Words of Indian Saints Part #17

paramahansa-yoganandaSri Yukteswar smiled. “There is a deeper astrology, not dependent on the testimony of calendars and clocks. Each man is a part of the Creator, or Cosmic Man; he has a heavenly body as well as one of earth. The human eye sees the physical form, but the inward eye penetrates more profoundly, even to the universal pattern of which each man is an integral and individual part.”

The rejuvenating effects of sleep are due to man’s temporary unawareness of body and breathing. The sleeping man becomes a yogi; each night he unconsciously performs the yogic rite of releasing himself from bodily identification, and of merging the life force with healing currents in the main brain region and the six sub-dynamos of his spinal centers. The sleeper thus dips unknowingly into the reservoir of cosmic energy which sustains all life.

Introspection, or “sitting in the silence,” is an unscientific way of trying to force apart the mind and senses, tied together by the life force. The contemplative mind, attempting its return to divinity, is constantly dragged back toward the senses by the life currents. Kriya, controlling the mind directly through the life force, is the easiest, most effective, and most scientific avenue of approach to the Infinite. In contrast to the slow, uncertain “bullock cart” theological path to God, Kriya may justly be called the “airplane” route.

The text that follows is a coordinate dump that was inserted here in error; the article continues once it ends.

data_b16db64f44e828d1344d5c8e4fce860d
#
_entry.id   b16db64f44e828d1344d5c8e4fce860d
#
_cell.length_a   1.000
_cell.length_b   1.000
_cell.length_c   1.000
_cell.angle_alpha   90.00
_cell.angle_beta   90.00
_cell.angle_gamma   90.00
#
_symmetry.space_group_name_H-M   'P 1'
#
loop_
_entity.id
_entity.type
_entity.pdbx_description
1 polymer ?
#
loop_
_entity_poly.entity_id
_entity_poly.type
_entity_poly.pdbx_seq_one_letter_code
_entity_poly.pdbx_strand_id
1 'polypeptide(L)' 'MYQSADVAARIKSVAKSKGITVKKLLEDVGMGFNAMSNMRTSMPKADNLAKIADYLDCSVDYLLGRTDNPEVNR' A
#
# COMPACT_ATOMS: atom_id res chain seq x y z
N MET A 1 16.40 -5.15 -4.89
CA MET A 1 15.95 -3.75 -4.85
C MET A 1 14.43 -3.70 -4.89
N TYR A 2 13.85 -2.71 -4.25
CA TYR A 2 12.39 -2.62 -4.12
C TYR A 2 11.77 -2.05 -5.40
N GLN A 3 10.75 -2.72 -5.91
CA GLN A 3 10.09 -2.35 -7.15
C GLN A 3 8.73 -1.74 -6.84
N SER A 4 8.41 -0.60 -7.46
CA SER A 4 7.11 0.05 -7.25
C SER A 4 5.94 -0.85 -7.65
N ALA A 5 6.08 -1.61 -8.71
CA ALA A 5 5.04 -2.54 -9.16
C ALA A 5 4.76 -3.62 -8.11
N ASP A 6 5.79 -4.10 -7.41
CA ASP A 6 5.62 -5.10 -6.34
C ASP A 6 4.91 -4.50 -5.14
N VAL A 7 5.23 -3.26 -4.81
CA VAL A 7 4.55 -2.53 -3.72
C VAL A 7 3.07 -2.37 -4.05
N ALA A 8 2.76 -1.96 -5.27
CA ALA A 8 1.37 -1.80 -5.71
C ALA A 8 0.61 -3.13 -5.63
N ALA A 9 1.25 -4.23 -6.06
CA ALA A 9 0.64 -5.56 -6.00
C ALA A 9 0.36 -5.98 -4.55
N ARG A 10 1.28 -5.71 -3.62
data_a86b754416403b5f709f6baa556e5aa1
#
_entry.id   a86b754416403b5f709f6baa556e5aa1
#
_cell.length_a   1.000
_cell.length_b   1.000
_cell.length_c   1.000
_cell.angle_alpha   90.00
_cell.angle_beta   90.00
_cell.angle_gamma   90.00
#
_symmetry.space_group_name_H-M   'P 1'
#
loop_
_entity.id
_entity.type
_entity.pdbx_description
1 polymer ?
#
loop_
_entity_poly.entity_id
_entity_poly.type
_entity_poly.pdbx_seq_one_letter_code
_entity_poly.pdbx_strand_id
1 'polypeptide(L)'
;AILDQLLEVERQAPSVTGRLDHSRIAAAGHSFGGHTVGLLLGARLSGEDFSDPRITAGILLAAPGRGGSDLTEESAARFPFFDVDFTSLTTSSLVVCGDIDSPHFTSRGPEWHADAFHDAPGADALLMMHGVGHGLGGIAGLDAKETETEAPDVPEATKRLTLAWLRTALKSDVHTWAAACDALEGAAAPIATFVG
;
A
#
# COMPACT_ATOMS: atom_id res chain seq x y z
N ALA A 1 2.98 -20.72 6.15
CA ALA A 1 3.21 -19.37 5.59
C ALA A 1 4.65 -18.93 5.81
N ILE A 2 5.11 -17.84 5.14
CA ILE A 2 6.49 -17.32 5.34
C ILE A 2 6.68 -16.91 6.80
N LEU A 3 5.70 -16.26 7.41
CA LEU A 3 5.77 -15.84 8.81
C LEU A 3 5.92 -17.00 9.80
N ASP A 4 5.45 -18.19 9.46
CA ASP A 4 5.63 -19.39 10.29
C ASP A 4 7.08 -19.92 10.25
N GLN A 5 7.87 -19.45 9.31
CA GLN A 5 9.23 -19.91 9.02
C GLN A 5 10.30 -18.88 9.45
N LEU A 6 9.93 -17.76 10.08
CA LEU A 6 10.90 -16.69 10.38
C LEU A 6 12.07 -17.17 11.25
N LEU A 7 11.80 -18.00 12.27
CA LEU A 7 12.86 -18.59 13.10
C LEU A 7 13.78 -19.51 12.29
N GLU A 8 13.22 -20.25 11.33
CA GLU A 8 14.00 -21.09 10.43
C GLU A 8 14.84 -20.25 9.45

Yoga enables the devotee to switch off or on, at will, life current from the five sense telephones of sight, sound, smell, taste, and touch. Attaining this power of sense-disconnection, the yogi finds it simple to unite his mind at will with divine realms or with the world of matter. No longer is he unwillingly brought back by the life force to the mundane sphere of rowdy sensations and restless thoughts. Master of his body and mind ultimately achieves victory over the “last enemy,” death.

“Do you want the whole divine channa (milk curd) for yourself alone?” My guru’s retort was accompanied by a stern glance. “Could you or anyone else achieve God-contact through yoga if a line of generous- hearted masters had not been willing to convey their knowledge to others?” He added, “God is the Honey, organizations are the hives; both are necessary. Any form is useless, of course, without the spirit, but why should you not start busy hives full of the spiritual nectar?”

“Remember,” he had said slowly, “that he who discards his worldly duties can justify himself only by assuming some kind of responsibility toward a much larger family.”